As one of the co-hosts of the show that has been seriously bitten by the collecting bug, I thought it would be fun to start a new feature that centers on defunct home video releases of the movies that we cover. Seeking out imagery of all the domestic and foreign VHS, BETA, and LaserDisc releases for some of my favorite films has always been a fun hobby. In fact, the hobby turned into an obsession with one particular film, The Monster Squad. Instead of just seeking out images of the releases, I actually amassed a rather large collection of the actual physical media. In fact it’s so thorough that the collection led to an invitation to participate in the recent documentary on the movie, Wolfman’s Got Nards, directed by one of the film’s original stars, Andre Gower. I had a blast sharing my collection with Gower the documentary crew, and even shipped the entire thing (along with the rest of my vast Monster Squad collection) down to Austin, TX as a museum exhibit for the preview of the Nards documentary.

I like to call these vintage home video releases, The Dead Media Library, so let’s kick off the new column by taking a look at some of the releases of a film that we just covered on the CFC, The Dark Crystal. First up, let’s take a look at the original hard-case clamshell VHS release by Thorn EMI Video in 1983…

I believe that this was the first VHS release of the film, followed up by a very similar hard-case clamshell and paper sleeve release by HBO Home Video. Both of these early releases featured the standard one-sheet artwork by Richard Amsel. These are slightly rare as they were releases aimed at video stores for rental and most likely were way too pricey for public sell-through. I’m also struck by the tape itself as there was a mixed-color cassette with the tape door cast in a dark grey. I find this interesting because as a kid the only tape that I ever saw use a secondary color for the door was E.T. (which notoriously had a green door.) This will come up again when we get to the Japanese VHS release below.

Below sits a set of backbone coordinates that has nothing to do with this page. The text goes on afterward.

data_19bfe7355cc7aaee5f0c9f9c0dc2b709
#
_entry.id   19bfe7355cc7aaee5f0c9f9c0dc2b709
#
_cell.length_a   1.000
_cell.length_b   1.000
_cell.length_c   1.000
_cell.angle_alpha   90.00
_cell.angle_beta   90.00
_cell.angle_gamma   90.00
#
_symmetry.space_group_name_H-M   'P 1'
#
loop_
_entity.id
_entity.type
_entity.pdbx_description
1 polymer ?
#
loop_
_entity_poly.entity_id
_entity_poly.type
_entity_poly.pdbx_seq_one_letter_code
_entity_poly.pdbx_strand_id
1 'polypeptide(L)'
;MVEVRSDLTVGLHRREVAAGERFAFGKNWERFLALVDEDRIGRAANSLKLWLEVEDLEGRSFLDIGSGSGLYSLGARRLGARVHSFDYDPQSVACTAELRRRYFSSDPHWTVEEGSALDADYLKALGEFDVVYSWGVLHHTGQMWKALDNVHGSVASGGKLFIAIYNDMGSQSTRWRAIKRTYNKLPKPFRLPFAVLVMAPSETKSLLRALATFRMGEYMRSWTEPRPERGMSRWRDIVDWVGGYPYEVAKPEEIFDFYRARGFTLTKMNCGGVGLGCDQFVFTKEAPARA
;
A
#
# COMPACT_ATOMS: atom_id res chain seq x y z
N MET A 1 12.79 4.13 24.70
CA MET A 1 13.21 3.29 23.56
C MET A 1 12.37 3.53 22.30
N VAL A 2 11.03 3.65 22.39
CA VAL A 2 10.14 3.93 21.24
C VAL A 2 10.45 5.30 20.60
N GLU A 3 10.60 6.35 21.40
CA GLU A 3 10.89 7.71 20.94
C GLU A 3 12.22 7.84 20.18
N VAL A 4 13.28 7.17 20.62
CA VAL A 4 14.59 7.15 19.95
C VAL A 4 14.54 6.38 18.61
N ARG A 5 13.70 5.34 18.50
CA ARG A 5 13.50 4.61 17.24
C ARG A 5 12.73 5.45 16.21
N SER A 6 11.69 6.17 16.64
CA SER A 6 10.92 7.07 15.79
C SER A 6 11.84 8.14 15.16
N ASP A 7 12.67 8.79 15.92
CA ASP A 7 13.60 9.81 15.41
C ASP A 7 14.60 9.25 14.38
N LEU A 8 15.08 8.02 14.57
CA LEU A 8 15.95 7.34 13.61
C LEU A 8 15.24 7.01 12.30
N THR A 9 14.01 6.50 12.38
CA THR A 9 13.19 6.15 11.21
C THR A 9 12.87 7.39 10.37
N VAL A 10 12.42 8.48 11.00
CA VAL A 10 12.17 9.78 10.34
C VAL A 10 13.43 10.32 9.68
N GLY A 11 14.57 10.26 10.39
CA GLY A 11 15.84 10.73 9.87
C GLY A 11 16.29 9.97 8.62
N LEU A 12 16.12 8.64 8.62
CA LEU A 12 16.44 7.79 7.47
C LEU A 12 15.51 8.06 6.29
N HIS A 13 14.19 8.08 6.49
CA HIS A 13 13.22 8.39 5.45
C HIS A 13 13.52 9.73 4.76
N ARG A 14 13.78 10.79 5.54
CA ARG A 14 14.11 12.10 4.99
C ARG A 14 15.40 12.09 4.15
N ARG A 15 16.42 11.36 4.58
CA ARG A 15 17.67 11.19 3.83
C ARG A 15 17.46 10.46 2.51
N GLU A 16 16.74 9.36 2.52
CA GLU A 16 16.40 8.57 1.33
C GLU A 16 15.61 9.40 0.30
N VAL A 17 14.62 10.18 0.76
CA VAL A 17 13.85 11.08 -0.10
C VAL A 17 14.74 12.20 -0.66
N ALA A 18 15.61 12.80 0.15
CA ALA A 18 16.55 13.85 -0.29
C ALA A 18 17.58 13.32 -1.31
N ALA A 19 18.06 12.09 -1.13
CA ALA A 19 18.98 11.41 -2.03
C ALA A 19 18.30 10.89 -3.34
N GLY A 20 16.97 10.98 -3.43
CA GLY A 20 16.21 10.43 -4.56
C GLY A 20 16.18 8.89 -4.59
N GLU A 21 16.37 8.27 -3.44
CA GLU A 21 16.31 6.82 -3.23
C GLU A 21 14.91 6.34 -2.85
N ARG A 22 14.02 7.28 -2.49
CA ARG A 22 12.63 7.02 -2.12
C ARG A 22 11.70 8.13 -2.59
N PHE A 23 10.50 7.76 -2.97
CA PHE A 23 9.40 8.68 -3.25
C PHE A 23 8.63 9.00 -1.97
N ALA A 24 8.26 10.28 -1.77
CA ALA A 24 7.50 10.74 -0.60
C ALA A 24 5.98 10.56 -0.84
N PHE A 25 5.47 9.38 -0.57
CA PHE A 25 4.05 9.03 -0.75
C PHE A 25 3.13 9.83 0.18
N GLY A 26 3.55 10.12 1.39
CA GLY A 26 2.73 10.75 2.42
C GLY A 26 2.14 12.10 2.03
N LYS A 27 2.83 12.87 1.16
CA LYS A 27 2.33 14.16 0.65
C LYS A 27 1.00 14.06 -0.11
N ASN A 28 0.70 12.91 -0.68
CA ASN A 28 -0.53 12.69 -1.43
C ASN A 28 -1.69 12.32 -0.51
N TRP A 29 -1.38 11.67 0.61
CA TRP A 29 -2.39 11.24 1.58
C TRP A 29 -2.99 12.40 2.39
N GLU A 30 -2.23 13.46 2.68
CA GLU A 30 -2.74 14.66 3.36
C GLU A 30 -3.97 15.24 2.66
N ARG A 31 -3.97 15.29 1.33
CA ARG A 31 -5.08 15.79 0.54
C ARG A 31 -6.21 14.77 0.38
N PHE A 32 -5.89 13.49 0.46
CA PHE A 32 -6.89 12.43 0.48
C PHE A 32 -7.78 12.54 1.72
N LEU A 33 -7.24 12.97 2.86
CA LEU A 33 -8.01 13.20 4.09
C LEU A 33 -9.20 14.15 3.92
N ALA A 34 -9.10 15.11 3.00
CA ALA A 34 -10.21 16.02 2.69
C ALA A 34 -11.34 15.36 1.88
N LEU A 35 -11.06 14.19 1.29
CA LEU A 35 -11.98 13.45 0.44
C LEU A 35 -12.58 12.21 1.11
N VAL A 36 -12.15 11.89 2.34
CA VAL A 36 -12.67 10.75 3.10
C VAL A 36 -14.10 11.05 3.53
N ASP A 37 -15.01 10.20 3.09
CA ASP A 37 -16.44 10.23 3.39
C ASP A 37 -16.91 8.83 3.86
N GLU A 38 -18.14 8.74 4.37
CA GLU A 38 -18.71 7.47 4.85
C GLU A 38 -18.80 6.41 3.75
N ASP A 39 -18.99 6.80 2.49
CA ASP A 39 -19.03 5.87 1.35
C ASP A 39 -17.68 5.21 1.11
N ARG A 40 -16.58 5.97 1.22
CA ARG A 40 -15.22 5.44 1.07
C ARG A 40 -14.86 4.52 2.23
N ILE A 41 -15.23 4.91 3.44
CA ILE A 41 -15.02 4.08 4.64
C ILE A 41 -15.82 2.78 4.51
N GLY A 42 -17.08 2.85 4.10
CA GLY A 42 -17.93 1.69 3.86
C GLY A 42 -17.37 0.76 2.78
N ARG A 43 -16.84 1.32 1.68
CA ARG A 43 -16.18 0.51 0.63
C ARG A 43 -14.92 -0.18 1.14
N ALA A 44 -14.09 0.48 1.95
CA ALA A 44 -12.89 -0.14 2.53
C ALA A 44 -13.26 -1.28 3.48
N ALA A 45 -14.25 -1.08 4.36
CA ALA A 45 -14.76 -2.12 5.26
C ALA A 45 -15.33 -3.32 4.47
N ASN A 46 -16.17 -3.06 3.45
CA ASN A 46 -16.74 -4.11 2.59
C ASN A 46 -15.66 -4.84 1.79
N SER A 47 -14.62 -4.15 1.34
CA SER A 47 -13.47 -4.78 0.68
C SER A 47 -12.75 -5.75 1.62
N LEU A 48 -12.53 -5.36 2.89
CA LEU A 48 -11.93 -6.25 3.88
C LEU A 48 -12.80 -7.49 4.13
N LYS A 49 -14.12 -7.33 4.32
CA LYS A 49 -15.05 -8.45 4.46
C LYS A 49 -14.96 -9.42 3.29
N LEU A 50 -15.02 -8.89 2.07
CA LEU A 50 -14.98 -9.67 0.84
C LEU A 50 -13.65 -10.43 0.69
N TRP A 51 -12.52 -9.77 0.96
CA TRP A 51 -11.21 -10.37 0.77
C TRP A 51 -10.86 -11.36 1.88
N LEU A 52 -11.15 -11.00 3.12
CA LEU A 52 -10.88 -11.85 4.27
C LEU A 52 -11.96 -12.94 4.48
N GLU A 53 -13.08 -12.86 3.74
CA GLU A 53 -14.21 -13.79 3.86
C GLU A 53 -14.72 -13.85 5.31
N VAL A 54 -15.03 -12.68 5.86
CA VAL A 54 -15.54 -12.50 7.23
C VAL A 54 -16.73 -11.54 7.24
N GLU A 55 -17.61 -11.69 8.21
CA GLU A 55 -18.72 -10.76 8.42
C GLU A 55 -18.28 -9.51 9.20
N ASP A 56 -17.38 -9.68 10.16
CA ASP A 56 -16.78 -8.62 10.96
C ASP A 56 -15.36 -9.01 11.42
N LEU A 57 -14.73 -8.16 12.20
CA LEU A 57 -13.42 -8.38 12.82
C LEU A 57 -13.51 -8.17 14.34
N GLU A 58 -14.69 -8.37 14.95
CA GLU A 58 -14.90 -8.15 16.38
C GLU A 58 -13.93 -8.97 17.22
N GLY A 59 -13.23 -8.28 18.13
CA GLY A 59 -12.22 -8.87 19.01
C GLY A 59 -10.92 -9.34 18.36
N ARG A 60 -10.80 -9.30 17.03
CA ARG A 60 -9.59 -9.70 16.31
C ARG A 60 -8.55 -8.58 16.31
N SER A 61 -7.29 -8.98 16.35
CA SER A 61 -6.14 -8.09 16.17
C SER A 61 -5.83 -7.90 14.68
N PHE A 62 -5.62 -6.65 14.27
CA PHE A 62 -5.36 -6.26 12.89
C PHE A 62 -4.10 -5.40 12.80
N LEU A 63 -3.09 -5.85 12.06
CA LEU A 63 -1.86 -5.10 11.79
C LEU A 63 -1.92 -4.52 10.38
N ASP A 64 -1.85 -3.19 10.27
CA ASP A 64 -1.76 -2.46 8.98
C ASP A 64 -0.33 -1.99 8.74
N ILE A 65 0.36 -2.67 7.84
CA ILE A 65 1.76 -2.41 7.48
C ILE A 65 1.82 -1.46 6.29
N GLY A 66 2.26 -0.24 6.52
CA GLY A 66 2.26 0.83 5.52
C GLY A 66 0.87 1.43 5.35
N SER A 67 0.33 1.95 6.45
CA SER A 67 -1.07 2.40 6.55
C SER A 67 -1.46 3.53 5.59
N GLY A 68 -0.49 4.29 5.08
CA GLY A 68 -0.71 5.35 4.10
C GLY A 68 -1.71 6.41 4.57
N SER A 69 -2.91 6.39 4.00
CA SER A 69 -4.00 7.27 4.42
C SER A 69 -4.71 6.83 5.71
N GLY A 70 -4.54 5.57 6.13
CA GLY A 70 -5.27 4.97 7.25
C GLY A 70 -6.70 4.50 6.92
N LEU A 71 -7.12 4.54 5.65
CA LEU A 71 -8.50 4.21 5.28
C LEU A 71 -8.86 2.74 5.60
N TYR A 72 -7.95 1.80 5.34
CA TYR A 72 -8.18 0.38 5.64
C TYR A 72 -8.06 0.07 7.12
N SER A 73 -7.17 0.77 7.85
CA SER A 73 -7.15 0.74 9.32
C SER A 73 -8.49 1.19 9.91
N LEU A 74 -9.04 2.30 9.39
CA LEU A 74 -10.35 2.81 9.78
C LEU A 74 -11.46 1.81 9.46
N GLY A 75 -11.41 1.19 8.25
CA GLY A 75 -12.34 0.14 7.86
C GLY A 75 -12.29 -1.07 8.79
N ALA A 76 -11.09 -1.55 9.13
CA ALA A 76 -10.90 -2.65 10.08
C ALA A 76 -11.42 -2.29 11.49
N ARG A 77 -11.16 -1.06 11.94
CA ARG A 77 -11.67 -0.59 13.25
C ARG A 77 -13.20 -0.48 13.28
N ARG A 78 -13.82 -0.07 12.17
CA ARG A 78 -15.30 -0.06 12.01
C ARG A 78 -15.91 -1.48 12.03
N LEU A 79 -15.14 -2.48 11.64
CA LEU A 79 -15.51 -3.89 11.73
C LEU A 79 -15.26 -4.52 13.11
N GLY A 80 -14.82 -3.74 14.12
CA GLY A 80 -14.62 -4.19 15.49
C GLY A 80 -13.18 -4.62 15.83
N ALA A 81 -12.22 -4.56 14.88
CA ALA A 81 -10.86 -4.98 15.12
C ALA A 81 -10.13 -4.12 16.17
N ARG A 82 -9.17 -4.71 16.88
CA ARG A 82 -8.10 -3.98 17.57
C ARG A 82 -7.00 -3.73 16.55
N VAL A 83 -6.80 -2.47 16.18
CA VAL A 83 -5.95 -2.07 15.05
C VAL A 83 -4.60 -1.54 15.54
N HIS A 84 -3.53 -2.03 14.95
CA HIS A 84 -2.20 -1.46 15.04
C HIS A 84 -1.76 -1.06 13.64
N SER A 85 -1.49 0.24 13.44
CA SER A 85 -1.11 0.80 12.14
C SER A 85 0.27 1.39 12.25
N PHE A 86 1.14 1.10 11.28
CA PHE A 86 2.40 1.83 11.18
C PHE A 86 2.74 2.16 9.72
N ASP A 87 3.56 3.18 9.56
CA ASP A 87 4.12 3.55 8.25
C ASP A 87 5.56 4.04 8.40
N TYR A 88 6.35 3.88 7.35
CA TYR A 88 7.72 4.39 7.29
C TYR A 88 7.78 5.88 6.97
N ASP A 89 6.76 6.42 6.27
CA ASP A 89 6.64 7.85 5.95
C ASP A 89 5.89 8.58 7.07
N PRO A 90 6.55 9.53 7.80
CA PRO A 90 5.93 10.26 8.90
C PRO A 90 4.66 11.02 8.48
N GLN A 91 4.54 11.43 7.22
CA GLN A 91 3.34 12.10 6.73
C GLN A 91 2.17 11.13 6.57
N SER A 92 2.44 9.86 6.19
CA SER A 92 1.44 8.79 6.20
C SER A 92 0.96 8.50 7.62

Next up we have one of the later home video releases of the film on VHS that was aimed at the mass market, the Jim Henson Video release of the flick in its iconic green clamshell case. If you were shopping for the movie on VHS in the 90s, chances are this was the release you picked up. This was released in store in 1994. All new artwork was commissioned for this tape and it always bugged me. I’m not in love with the odd color choices, in particular the injection of all the green on the Landstrider and in the Garthim Master’s robes. They also chose to use a dull purple for the crystal shard instead of the more typical vibrant pink.